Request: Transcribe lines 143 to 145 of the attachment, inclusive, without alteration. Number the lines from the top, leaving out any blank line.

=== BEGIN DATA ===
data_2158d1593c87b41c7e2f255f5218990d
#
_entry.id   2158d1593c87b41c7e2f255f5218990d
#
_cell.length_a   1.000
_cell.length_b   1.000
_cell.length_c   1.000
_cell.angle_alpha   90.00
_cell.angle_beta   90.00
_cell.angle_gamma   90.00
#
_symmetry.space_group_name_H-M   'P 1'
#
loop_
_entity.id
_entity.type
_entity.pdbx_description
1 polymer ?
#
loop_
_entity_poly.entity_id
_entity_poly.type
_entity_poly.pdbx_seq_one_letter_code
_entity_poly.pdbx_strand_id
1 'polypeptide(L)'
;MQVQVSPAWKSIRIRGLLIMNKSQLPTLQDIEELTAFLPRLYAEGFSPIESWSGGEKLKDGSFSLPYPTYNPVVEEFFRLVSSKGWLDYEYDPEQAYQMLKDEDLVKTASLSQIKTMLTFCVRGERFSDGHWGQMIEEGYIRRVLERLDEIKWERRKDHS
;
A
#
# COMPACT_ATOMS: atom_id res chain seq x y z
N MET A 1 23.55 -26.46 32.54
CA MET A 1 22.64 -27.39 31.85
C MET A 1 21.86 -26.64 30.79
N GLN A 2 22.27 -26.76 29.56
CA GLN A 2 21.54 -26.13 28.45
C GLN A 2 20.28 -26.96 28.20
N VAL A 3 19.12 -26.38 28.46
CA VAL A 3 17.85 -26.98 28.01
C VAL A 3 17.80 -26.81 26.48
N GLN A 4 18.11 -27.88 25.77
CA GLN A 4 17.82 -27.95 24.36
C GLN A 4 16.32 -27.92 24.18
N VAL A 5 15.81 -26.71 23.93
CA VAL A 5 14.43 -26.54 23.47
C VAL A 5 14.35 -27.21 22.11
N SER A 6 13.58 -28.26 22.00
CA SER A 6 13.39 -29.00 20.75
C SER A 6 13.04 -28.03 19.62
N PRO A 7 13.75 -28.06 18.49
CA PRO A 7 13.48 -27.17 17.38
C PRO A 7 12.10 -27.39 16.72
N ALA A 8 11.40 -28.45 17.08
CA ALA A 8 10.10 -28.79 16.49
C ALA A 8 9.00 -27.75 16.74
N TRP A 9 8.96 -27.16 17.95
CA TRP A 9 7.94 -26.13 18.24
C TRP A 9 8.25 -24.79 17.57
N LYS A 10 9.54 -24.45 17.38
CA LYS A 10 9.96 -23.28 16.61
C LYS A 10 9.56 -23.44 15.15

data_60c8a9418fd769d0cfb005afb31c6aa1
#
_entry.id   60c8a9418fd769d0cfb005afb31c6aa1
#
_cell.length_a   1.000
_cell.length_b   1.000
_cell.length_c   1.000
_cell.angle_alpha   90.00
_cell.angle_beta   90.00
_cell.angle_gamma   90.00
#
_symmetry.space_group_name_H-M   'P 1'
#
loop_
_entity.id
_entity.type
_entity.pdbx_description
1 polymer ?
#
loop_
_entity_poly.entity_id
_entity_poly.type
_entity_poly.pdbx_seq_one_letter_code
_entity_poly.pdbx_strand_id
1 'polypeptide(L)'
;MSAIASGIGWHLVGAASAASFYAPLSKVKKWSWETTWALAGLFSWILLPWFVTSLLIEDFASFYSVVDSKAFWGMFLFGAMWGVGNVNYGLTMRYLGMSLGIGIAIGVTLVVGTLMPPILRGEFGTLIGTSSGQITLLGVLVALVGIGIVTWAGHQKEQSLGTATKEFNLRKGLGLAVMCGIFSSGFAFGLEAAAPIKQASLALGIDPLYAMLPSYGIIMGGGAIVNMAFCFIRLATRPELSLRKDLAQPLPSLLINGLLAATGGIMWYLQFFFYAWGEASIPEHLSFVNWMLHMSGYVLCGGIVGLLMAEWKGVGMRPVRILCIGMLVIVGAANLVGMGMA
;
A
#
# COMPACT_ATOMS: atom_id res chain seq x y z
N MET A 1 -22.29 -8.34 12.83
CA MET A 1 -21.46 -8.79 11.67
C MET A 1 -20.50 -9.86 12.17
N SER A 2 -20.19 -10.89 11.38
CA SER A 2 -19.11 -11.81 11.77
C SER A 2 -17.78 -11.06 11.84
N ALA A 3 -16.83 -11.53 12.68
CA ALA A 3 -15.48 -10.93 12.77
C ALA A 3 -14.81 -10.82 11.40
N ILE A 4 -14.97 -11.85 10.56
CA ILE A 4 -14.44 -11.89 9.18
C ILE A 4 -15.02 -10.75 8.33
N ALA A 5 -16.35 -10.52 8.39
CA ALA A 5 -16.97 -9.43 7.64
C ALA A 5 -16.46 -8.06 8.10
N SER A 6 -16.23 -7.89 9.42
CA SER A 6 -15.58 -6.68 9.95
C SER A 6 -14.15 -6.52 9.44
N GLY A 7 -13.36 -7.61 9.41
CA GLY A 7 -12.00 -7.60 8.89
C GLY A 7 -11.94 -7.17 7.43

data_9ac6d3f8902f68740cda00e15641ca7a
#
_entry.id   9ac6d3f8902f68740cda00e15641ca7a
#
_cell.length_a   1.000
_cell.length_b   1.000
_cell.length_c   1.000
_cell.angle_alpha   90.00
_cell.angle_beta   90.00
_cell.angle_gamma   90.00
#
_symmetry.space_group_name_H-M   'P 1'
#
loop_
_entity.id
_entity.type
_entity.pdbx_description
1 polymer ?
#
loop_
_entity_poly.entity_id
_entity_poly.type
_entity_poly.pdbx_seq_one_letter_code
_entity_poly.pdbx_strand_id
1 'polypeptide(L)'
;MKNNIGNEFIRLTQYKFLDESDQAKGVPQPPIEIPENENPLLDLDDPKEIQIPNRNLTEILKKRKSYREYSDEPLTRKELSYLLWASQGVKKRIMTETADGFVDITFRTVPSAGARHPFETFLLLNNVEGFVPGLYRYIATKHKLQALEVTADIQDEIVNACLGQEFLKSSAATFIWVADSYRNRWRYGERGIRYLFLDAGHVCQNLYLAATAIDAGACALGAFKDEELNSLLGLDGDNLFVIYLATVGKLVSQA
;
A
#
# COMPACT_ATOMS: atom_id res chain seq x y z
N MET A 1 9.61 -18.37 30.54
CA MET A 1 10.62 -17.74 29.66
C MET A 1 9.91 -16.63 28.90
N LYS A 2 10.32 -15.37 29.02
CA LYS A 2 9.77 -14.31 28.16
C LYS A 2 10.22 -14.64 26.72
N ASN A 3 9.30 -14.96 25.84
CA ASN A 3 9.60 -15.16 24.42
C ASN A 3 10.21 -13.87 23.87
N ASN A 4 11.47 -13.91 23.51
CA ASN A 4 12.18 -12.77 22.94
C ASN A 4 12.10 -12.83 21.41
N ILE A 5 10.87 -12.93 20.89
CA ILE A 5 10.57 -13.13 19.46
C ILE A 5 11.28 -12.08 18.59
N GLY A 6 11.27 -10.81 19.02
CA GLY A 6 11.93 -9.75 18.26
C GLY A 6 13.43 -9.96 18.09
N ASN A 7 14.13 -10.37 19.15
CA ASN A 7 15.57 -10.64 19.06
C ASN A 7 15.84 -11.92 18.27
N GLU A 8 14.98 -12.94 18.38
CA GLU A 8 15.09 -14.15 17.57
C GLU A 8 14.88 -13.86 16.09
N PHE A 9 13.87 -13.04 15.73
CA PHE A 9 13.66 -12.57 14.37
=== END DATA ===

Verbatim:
CA MET A 1 10.62 -17.74 29.66
C MET A 1 9.91 -16.63 28.90
N LYS A 2 10.32 -15.37 29.02